Har Gobind Khorana
Nobel Prize-Winning Biochemist
(1922 - 2007)

Early Life and Education

Dr. Har Gobind Khorana (or Hargobind Khorana) was born January 9, 1922, in Raipur, Punjab, which was then part of British India (now part of Pakistan). His family was Hindu, and his father was a local taxation official, or patwari, who homeschooled Har Gobind until he was ready for high school studies.

His family was poor, but literacy and education were important to them, which was unusual in their village. Khorana’s college studies were as follows:

  • Bachelor of Science, 1943:Punjab University in Lahore (later part of Pakistan)
  • Master of Science, 1945:Punjab University in Lahore (later part of Pakistan)
  • PhD, 1948:University of Liverpool
  • Postdoctoral Research:Swiss Federal Institute of Technology, Zurich (1948-1949)
  • University of Cambridge (1950-1952)
  • University of British Columbia (1952-1960)
  • University of Wisconsin-Madison (1960-1970)

Nobel Prize: Har Gobind Khorana

During his research fellowship at Cambridge, Har Gobind Khorana was inspired by James Watson and Francis Crick’s study on the molecular structure of DNA. This really sparked his interest in genetic research, particularly the role of nucleotides.

His work helped establish which nucleotide combinations form specific amino acids, which are the building blocks of proteins, as well as how the nucleotide code is transmitted to start or stop the building of a protein. He was also the first scientist to synthesize oligonucleotides and was instrumental in determining the precise order of nucleotides into 64 groupings.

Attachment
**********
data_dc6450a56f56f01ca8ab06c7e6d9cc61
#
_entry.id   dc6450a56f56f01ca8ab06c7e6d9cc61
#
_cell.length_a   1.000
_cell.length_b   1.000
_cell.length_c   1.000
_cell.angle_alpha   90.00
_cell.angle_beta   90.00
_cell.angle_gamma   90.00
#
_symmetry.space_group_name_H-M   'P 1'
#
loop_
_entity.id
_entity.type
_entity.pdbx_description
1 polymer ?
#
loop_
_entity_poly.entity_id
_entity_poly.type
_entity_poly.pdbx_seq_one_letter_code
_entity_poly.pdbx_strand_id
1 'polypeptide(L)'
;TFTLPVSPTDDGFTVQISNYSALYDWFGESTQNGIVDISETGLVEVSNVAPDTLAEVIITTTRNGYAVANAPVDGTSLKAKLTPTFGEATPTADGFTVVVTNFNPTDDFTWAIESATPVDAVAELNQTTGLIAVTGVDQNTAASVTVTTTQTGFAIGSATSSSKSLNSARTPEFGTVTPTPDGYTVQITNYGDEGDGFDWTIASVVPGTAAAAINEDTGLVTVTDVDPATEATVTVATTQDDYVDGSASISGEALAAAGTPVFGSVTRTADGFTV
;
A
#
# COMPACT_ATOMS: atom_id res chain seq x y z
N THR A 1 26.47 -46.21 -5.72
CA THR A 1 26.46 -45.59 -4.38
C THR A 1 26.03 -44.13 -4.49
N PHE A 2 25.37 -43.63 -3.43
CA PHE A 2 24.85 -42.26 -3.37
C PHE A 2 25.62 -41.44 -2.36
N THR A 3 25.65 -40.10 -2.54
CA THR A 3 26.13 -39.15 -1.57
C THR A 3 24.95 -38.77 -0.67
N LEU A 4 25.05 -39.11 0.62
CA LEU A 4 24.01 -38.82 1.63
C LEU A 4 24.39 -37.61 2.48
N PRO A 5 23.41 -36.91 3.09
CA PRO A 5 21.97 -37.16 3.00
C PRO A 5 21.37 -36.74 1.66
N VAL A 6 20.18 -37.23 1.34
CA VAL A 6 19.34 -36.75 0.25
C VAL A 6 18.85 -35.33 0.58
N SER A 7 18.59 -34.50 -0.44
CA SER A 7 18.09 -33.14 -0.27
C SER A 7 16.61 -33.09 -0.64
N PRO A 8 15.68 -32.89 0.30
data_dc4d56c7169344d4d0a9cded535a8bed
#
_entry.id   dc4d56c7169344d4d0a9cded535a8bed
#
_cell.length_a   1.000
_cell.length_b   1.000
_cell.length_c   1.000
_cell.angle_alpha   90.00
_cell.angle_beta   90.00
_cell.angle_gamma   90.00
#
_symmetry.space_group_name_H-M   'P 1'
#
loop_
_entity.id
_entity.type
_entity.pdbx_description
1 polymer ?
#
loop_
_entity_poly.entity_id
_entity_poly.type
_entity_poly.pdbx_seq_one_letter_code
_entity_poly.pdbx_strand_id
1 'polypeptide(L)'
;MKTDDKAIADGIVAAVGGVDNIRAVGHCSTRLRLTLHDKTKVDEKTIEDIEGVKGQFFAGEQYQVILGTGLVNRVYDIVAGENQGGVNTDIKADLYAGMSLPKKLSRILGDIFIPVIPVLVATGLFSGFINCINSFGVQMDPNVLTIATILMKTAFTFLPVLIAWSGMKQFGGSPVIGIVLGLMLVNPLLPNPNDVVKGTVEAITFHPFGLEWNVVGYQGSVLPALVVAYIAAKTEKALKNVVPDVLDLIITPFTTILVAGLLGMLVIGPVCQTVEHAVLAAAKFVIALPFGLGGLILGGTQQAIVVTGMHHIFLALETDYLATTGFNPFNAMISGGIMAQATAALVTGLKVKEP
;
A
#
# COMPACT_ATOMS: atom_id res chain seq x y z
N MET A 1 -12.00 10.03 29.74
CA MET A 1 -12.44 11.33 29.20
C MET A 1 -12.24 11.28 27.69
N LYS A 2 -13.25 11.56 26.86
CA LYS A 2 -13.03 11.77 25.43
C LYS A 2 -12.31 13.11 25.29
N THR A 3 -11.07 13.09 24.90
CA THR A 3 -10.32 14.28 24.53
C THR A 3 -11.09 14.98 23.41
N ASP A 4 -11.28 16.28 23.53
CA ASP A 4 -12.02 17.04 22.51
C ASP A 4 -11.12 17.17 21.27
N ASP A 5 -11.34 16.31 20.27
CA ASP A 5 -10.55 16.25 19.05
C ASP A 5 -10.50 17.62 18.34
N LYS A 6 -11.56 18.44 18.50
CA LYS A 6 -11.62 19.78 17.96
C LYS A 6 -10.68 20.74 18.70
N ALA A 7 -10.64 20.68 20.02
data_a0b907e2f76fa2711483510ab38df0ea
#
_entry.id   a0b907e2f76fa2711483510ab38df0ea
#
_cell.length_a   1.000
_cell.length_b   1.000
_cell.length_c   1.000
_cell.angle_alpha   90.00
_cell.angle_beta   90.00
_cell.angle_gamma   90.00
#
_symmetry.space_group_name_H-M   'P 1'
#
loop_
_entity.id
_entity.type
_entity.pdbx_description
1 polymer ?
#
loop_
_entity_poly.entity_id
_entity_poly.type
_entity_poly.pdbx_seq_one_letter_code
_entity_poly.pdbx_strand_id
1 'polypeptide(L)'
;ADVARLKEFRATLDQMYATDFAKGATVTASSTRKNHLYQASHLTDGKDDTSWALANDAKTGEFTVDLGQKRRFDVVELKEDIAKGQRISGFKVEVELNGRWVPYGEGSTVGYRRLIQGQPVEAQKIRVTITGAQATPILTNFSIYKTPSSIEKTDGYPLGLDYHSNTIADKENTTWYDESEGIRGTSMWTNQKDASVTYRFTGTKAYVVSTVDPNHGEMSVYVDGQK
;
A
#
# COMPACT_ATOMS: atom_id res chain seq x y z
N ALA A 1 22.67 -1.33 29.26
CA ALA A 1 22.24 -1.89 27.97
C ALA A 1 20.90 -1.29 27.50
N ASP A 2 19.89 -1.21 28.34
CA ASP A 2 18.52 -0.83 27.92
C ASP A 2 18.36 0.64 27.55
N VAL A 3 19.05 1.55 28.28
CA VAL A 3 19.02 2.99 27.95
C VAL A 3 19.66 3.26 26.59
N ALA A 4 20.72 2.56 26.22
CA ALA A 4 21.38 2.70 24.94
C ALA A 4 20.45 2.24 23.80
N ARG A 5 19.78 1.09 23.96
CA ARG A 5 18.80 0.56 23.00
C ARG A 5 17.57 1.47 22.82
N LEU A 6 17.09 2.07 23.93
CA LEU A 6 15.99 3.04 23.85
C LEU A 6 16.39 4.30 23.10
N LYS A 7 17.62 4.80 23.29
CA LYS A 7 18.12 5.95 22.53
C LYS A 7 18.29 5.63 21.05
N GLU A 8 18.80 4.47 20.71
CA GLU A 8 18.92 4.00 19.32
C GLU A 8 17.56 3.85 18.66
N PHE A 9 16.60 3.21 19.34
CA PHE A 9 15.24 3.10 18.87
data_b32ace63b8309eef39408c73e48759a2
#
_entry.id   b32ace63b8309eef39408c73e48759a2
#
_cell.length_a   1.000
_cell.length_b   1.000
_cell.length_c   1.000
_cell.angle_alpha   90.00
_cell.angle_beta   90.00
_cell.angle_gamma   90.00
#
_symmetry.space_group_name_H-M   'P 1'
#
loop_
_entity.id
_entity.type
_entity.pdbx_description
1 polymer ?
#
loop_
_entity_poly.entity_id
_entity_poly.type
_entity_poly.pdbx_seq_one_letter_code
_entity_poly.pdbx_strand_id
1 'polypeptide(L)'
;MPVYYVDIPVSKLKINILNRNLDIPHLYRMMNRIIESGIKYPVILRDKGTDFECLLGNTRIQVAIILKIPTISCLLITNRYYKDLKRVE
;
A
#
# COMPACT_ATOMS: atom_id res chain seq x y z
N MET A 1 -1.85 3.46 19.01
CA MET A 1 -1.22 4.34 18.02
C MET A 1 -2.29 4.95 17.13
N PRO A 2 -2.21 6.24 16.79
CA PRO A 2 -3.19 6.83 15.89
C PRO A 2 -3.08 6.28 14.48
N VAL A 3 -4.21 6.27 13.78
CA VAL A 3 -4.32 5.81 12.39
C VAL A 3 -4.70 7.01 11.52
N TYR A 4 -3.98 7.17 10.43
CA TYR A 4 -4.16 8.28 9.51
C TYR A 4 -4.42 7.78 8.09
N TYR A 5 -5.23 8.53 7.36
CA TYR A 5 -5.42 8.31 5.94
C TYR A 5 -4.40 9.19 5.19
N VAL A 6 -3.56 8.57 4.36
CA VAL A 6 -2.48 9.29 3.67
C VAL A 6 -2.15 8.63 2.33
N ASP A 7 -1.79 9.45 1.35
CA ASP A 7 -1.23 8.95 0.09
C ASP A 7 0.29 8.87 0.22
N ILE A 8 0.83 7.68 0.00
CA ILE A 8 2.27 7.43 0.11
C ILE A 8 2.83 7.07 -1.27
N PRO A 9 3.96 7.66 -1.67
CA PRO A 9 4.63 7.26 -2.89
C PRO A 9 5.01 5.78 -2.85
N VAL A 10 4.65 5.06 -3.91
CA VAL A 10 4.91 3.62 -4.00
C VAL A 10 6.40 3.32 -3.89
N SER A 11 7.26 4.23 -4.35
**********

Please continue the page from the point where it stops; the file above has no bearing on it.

The significance of this work should not be underestimated, as we build on its foundation in modern genetic engineering. So in 1968, he was selected to share the Nobel Prize for Physiology or Medicine with two other scientists who also made groundbreaking discoveries regarding the role of nucleotides, Robert Holley and Marshall Nirenberg.

Personal Life & Employment

Har Gobind Khorana married Swiss-born Esther Sibler in 1952. They had three children together: Julia, Emily, and Dave. He became a naturalized American citizen in 1966.

He became the Alfred Sloan Professor of Biology and Chemistry at MIT (Massachusetts Institute of Technology) in 1970 and continued working there until his death. He was described as humble, brilliant, and inspiring.

On November 9, 2007, Har Gobind died at the age of 89 of natural causes. That same year, the University of Wisconson-Madison, the Government of India’s Department of Biotechnology, and the Indo-US Science and Technology Forum created the Khorana Scholars Program. The Khorana Program is dedicated to building community and partnerships among scientists, entrepreneurs, and industrialists of India and the United States.

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